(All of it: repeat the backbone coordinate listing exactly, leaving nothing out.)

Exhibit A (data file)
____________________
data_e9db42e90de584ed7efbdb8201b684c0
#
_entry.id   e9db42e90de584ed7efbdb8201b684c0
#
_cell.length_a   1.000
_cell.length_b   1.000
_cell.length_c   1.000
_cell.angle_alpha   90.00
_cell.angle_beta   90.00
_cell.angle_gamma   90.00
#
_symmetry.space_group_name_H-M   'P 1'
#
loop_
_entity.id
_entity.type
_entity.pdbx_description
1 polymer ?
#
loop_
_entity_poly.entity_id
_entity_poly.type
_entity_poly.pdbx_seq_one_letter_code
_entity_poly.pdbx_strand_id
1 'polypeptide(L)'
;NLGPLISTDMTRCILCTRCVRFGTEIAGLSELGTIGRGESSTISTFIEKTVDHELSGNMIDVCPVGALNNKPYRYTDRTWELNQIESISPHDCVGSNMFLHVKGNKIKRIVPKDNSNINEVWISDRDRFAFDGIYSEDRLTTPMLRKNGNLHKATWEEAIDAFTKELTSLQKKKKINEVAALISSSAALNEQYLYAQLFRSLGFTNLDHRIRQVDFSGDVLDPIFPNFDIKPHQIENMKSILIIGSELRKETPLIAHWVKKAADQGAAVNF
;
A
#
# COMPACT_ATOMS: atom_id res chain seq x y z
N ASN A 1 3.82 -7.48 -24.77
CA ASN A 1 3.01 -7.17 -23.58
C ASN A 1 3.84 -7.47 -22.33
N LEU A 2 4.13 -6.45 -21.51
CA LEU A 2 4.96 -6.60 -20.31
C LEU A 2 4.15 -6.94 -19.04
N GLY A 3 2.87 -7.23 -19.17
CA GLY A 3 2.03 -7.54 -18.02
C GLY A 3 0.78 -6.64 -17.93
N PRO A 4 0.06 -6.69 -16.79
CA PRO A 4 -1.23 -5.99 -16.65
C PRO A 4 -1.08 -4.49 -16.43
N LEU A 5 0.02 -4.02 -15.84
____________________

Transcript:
data_e9db42e90de584ed7efbdb8201b684c0
#
_entry.id   e9db42e90de584ed7efbdb8201b684c0
#
_cell.length_a   1.000
_cell.length_b   1.000
_cell.length_c   1.000
_cell.angle_alpha   90.00
_cell.angle_beta   90.00
_cell.angle_gamma   90.00
#
_symmetry.space_group_name_H-M   'P 1'
#
loop_
_entity.id
_entity.type
_entity.pdbx_description
1 polymer ?
#
loop_
_entity_poly.entity_id
_entity_poly.type
_entity_poly.pdbx_seq_one_letter_code
_entity_poly.pdbx_strand_id
1 'polypeptide(L)'
;NLGPLISTDMTRCILCTRCVRFGTEIAGLSELGTIGRGESSTISTFIEKTVDHELSGNMIDVCPVGALNNKPYRYTDRTWELNQIESISPHDCVGSNMFLHVKGNKIKRIVPKDNSNINEVWISDRDRFAFDGIYSEDRLTTPMLRKNGNLHKATWEEAIDAFTKELTSLQKKKKINEVAALISSSAALNEQYLYAQLFRSLGFTNLDHRIRQVDFSGDVLDPIFPNFDIKPHQIENMKSILIIGSELRKETPLIAHWVKKAADQGAAVNF
;
A
#
# COMPACT_ATOMS: atom_id res chain seq x y z
N ASN A 1 3.82 -7.48 -24.77
CA ASN A 1 3.01 -7.17 -23.58
C ASN A 1 3.84 -7.47 -22.33
N LEU A 2 4.13 -6.45 -21.51
CA LEU A 2 4.96 -6.60 -20.31
C LEU A 2 4.15 -6.94 -19.04
N GLY A 3 2.87 -7.23 -19.17
CA GLY A 3 2.03 -7.54 -18.02
C GLY A 3 0.78 -6.64 -17.93
N PRO A 4 0.06 -6.69 -16.79
CA PRO A 4 -1.23 -5.99 -16.65
C PRO A 4 -1.08 -4.49 -16.43
N LEU A 5 0.02 -4.02 -15.84